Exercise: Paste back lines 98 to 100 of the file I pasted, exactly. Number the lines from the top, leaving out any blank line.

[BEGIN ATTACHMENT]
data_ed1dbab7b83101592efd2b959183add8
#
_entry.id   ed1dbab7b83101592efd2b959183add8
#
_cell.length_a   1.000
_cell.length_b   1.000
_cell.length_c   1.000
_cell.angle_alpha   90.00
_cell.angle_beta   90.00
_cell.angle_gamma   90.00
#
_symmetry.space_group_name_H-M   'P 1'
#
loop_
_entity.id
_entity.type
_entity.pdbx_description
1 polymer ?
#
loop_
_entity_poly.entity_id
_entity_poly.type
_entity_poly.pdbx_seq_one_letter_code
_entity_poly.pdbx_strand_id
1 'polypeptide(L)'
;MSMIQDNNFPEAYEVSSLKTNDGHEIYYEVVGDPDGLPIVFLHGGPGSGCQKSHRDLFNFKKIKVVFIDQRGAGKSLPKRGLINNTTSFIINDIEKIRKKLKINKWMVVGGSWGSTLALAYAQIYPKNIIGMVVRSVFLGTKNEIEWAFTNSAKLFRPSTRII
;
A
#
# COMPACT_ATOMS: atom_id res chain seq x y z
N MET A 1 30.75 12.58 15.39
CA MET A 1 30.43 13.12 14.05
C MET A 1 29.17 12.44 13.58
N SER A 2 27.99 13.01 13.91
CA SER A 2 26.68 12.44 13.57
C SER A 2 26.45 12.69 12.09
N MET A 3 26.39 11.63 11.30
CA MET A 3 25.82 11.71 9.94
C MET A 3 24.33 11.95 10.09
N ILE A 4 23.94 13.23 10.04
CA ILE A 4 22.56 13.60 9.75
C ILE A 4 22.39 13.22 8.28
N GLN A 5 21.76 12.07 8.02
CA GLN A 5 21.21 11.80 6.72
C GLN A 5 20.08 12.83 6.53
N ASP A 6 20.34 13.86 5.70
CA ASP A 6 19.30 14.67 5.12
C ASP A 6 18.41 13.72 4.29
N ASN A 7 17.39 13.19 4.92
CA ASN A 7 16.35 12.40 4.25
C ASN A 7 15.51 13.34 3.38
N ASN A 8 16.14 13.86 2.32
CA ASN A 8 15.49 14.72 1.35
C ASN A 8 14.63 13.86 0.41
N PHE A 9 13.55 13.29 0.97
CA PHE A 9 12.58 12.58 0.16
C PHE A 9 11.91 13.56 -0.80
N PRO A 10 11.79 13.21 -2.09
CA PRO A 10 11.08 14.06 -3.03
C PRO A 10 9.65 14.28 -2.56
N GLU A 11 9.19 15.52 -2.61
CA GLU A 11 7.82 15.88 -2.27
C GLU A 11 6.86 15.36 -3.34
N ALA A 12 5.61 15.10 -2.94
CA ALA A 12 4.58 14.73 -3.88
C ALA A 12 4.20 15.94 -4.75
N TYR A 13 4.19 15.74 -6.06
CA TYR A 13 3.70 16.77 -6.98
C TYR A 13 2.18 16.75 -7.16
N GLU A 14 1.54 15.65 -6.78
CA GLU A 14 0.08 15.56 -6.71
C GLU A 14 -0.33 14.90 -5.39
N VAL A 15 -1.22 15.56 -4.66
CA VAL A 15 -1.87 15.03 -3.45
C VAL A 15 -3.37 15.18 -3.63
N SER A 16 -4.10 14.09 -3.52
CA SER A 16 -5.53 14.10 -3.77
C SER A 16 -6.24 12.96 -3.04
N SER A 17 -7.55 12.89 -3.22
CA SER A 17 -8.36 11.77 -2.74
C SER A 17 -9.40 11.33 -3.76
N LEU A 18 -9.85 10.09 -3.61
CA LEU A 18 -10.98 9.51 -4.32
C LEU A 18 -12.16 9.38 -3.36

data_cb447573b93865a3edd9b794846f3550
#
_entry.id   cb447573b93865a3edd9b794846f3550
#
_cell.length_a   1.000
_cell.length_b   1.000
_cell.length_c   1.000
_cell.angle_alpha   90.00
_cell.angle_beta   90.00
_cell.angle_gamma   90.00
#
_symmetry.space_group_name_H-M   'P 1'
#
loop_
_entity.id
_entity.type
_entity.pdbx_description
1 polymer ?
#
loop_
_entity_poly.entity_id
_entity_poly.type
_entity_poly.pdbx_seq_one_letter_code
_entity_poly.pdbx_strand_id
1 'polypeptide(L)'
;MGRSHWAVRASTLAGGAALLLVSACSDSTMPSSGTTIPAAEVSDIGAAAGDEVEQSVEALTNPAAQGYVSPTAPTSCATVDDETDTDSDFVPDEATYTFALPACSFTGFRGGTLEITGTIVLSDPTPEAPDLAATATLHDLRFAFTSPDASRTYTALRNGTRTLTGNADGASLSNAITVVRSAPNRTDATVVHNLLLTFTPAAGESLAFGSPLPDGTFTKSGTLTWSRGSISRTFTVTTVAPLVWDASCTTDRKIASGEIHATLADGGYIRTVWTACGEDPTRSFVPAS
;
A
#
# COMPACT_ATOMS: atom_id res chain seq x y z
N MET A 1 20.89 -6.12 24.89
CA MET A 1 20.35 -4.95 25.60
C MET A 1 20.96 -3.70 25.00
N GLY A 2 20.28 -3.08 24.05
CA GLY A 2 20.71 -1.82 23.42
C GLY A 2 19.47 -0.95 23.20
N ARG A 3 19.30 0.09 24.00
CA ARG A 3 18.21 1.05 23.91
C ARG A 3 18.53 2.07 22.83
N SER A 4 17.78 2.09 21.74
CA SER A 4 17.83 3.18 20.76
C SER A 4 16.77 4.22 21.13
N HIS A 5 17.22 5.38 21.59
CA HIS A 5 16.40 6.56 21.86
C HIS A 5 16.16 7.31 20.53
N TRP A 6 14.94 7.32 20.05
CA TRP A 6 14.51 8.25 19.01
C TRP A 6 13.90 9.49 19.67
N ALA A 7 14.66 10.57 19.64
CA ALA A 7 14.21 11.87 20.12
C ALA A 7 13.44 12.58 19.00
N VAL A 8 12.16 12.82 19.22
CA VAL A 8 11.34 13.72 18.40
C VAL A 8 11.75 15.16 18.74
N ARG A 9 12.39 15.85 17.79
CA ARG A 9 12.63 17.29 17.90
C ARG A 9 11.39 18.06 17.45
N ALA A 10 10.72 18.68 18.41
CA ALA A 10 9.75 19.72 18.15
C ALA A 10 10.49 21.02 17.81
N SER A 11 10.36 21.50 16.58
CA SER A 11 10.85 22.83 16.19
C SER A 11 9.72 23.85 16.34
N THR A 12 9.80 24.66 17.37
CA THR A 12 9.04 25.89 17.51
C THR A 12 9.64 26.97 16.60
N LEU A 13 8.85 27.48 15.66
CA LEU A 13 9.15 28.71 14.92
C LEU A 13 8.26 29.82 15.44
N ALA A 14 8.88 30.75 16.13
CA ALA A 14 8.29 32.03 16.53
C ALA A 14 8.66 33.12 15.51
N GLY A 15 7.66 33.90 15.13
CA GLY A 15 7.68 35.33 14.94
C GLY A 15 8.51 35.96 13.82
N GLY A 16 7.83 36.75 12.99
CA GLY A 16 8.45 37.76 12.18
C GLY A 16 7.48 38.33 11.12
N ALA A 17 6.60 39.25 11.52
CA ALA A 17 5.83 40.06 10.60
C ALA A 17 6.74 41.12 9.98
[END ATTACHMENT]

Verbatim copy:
loop_
_entity.id
_entity.type